Boston Beer Company today reported third quarter depletions growth of six percent and net revenues of $293.1 million, a nine percent increase over the same period last year.
During an earnings call, the company credited the success of its Traveler Beer, Coney Island Root Beer and Twisted Tea brands — which offset declines from its flagship Samuel Adams brand — as the primary growth drivers in the quarter.
In a press statement, founder and chairman Jim Koch said that, despite depletion growth of 6 percent matching the company’s year-to-date trends, the “slowing” was a result of increased competition in the craft category and softer cider category sales, which continue to hamper Boston Beer’s Samuel Adams and Angry Orchard lines.
“While our total growth is testament to our strategy of a diversified brand portfolio, our Samuel Adams trends appear to represent a very competitive category, where drinkers are seeing greatly increased choices and established brands are being impacted,” he said. “We believe that quality, freshness, innovation and variety will be the basic requirements for success in this environment.”
So, in an effort to re-establish itself as a craft option that consumers reach for more regularly, Boston Beer will build out its Rebel IPA line and introduce two new offerings: Rebel Grapefruit and Rebel Raw, an unfiltered double IPA packaged in 16 oz. cans that has a suggested 35-day shelf life.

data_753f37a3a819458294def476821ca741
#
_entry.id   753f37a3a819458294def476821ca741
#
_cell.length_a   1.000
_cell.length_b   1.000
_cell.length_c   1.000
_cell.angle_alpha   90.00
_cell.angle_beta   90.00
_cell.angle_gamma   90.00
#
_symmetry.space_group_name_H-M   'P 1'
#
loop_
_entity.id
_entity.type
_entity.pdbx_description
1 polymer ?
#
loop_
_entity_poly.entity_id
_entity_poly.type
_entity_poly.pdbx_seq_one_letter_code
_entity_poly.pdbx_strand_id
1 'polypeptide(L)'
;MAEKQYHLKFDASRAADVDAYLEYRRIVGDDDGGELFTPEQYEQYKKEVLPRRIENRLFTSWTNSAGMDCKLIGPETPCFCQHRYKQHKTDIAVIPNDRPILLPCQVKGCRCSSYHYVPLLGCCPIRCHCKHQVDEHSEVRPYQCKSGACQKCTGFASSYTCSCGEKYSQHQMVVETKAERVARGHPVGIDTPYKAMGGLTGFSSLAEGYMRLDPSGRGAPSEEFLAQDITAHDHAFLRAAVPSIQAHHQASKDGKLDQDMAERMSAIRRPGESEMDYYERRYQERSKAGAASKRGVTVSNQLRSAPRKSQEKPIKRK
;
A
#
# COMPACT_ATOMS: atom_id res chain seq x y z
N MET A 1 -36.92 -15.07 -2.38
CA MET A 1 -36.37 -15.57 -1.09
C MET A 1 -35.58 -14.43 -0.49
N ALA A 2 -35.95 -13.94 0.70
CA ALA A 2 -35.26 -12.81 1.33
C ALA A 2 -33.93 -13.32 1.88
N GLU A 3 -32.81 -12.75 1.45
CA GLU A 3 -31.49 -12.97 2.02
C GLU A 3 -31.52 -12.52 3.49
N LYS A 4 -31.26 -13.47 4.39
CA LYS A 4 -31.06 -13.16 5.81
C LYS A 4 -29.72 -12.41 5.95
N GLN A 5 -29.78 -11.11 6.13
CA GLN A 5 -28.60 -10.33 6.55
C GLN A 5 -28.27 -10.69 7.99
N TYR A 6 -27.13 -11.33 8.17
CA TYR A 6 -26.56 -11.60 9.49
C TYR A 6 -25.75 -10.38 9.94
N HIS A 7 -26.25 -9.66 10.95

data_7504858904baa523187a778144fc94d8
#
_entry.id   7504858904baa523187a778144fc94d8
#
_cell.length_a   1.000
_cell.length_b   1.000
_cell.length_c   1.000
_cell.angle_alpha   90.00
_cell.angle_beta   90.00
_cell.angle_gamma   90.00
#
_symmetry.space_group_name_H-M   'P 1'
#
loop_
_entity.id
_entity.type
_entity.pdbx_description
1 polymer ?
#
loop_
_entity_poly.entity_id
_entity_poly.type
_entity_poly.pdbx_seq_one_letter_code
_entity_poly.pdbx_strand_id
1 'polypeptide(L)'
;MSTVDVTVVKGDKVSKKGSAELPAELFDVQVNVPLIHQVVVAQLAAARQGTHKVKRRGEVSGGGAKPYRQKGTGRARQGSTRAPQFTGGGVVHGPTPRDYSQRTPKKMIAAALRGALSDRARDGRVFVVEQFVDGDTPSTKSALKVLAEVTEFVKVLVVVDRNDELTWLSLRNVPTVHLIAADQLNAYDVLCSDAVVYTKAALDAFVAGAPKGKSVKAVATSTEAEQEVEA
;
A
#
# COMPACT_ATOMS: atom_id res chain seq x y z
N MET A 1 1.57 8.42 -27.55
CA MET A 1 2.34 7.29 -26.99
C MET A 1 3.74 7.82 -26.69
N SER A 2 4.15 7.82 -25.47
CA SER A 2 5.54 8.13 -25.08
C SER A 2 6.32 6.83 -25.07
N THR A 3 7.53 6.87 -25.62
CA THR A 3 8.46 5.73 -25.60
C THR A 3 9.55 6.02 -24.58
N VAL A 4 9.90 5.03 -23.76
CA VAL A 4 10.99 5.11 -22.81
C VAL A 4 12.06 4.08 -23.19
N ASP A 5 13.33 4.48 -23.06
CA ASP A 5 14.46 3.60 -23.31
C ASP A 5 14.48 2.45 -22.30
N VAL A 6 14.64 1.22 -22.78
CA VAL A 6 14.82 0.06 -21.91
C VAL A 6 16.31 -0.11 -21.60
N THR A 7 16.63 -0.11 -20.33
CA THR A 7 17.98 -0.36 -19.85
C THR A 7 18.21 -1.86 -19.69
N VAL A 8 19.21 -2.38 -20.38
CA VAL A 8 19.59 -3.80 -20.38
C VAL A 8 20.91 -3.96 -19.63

Those “innovations,” as Koch called them, are no doubt designed to compete in a class of products like Ballast Point’s Sculpin Grapefruit IPA and Stone Brewing Company’s Enjoy By double IPA, which is intended to be sold through in 37 days.
Nevertheless, Koch told analysts on the call that his company’s introductions in those areas will enable Boston Beer to recapture some of the attention lost to consumer promiscuity.
“What we think is the right response to that is to continue to bring meaningful innovation to the category,” he said. “Part of what enables us to break through is to continue to bring innovation that actually has something new and is not duplicative of what is out there.”
For his part, CEO Martin Roper pointed to a more competitive off-premise set as part of the explanation for weakening Samuel Adams sales.
“This decline, particularly in our Samuel Adams Seasonal Beers and Boston Lager, is due to increased competition, most notably in off premise sales, where the drinker sees more choices and we believe our share of displays and features has been impacted,” he said. “We are working hard to improve the Samuel Adams brand trends and have plans to introduce new beers and a new advertising message supporting beer education.”
Despite the obvious headwinds, Boston Beer executives expressed some confidence as they looked ahead at next year, but declined to provide detailed guidance.
Koch and Roper answered questions on the emergence of hard root beer and their own Coney Island offering. Roper described the category as early in its development saying it is “unknown how it will develop in the long-term.”
“As we look at next year, and based on what we experienced this summer, we have some opportunity for volume lift from the Coney Island family,” he said.
Neither executive would comment on whether or not the emergence of hard root beer is cutting into cider sales, mentioning only that industry-wide “undercurrents” are impacting the company’s ability to accurately forecast and predict trends.
Additional information is included in the company’s quarterly report, which can be found here.